After the U.S. joined the war in 1917, members worldwide were still allowed to support their individual nations, but the Church was largely still an American church, and the vast majority of members and leaders “rallied to support the cause of the Allied nations.” Some leaders were quite vocal in their opposition to Germany. In one general conference, “Elder [Anthony W.] Ivans even declared that German policy was the embodiment of the anti-Christ spirit.”

In the April 1917 general conference, right as the United States was entering the war, Joseph F. Smith asked potential enlistees to serve with honor and to “go forth in the spirit of defending the liberties of mankind rather than for the purpose of destroying the enemy.” He said, “You must not condemn the people … Their leaders are to blame, not the people. The people that embrace the gospel are innocent of these things, and they ought to be respected by Latter-day Saints everywhere.” 

He reminded members that in the Church, “…there is neither Scandinavian, nor Swiss, nor German, nor Russian, nor British, nor any other nationality. We have become brothers in the household of faith, and we should treat the people from these nations that are at war with each other, with due kindness and consideration.”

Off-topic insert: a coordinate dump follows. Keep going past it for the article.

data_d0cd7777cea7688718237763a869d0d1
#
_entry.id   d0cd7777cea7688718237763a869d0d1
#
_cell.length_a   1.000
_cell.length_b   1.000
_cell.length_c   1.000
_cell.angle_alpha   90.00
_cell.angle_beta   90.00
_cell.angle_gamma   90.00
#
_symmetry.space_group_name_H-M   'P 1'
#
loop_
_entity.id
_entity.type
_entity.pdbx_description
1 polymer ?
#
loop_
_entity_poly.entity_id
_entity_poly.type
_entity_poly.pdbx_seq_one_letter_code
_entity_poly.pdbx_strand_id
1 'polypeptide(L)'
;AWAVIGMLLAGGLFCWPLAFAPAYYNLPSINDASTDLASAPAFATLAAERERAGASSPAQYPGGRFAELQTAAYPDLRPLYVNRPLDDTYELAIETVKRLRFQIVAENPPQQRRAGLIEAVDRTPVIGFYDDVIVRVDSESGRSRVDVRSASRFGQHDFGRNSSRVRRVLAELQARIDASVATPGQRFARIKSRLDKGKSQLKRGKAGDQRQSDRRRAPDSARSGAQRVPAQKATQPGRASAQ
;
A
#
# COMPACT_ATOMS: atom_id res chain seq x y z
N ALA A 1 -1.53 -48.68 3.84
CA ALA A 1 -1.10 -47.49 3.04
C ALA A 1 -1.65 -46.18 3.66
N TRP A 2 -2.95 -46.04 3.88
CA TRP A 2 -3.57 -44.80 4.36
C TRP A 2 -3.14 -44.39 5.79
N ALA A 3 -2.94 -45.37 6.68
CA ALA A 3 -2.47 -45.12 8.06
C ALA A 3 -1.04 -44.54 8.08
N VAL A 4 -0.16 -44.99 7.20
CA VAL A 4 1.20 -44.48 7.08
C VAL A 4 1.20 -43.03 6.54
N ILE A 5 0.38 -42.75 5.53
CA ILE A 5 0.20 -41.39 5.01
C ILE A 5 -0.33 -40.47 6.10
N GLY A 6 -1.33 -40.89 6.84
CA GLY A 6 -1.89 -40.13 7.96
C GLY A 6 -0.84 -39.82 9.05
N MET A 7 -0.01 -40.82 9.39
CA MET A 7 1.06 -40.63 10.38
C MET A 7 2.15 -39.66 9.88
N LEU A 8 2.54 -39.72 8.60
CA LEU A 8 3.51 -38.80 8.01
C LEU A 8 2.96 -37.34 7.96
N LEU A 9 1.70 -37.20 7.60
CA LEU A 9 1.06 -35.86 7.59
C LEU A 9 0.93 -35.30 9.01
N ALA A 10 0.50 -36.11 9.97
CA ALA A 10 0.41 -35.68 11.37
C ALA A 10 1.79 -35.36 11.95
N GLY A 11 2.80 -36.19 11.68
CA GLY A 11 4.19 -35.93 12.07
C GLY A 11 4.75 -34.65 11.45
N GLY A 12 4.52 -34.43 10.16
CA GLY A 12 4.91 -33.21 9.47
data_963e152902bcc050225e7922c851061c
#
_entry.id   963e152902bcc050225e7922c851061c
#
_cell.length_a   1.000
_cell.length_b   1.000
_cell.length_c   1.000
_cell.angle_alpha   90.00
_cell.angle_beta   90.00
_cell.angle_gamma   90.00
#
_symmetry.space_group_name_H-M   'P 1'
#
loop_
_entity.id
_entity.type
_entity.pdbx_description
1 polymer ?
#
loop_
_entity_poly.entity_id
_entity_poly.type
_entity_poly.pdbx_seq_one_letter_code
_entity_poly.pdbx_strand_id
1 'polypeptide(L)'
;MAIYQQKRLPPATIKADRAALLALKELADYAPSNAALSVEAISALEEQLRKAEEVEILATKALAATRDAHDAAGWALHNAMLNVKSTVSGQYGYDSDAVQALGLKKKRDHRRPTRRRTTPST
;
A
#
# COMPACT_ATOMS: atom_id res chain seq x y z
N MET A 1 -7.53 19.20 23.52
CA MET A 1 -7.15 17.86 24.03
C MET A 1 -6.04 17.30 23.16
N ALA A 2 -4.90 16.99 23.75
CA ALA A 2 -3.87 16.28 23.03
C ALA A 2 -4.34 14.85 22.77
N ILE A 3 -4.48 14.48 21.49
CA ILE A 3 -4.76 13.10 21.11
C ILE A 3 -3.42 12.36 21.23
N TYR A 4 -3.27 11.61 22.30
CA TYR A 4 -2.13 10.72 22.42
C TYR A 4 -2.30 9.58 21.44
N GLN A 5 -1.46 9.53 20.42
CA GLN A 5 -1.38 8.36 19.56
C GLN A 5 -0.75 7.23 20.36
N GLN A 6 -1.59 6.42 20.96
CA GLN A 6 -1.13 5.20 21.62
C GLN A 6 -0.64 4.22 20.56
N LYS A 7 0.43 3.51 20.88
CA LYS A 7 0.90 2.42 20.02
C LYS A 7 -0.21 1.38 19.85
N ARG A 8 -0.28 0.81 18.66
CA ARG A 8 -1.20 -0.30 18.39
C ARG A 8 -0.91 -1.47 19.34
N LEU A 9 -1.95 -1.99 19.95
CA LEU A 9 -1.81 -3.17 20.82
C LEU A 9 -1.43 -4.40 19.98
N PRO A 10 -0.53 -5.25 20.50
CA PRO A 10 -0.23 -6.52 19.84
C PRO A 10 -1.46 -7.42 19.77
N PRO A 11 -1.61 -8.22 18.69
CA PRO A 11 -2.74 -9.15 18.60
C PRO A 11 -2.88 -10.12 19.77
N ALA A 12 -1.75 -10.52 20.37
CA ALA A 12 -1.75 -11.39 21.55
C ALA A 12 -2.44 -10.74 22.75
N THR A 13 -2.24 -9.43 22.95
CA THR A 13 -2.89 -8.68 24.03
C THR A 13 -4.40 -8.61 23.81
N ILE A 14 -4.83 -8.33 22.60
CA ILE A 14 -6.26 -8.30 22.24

The United States initially asked for less than 900 men from Utah to serve. They got over four thousand. By the end of the war, about 25,000 Latter-day Saints had served for the United States, and about 700 died. And I’ll also add that by the end of the war, some 75 Latter-day Saints had died while serving in the German military. When the Red Cross asked for $350,000, Utahns got them more than half a million dollars. Instead of purchasing the requested $6.5 million in war bonds, Utahns bought $9.4 million. “The LDS Church’s efforts on the home front to prove its loyalty to the United States and to sincerely aid the country helped to dispel negative feelings that Mormonism was by nature un-American.”